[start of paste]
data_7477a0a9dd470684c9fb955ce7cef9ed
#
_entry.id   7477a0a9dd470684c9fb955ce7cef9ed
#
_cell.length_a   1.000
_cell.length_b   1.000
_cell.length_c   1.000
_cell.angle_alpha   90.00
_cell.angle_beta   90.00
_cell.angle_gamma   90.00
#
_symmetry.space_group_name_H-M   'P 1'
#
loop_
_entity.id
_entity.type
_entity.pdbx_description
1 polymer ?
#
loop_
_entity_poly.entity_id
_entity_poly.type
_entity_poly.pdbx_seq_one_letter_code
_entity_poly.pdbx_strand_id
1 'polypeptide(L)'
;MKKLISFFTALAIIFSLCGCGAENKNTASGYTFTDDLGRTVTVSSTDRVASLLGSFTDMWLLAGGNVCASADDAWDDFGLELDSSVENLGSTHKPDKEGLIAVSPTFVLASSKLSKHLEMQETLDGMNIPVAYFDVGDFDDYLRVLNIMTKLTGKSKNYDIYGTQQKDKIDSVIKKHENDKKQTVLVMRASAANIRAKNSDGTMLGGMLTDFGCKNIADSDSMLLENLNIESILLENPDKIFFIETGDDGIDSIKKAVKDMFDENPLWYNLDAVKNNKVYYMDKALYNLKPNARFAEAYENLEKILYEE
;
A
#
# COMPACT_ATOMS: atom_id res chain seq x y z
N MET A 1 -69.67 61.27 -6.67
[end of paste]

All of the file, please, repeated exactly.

data_7477a0a9dd470684c9fb955ce7cef9ed
#
_entry.id   7477a0a9dd470684c9fb955ce7cef9ed
#
_cell.length_a   1.000
_cell.length_b   1.000
_cell.length_c   1.000
_cell.angle_alpha   90.00
_cell.angle_beta   90.00
_cell.angle_gamma   90.00
#
_symmetry.space_group_name_H-M   'P 1'
#
loop_
_entity.id
_entity.type
_entity.pdbx_description
1 polymer ?
#
loop_
_entity_poly.entity_id
_entity_poly.type
_entity_poly.pdbx_seq_one_letter_code
_entity_poly.pdbx_strand_id
1 'polypeptide(L)'
;MKKLISFFTALAIIFSLCGCGAENKNTASGYTFTDDLGRTVTVSSTDRVASLLGSFTDMWLLAGGNVCASADDAWDDFGLELDSSVENLGSTHKPDKEGLIAVSPTFVLASSKLSKHLEMQETLDGMNIPVAYFDVGDFDDYLRVLNIMTKLTGKSKNYDIYGTQQKDKIDSVIKKHENDKKQTVLVMRASAANIRAKNSDGTMLGGMLTDFGCKNIADSDSMLLENLNIESILLENPDKIFFIETGDDGIDSIKKAVKDMFDENPLWYNLDAVKNNKVYYMDKALYNLKPNARFAEAYENLEKILYEE
;
A
#
# COMPACT_ATOMS: atom_id res chain seq x y z
N MET A 1 -69.67 61.27 -6.67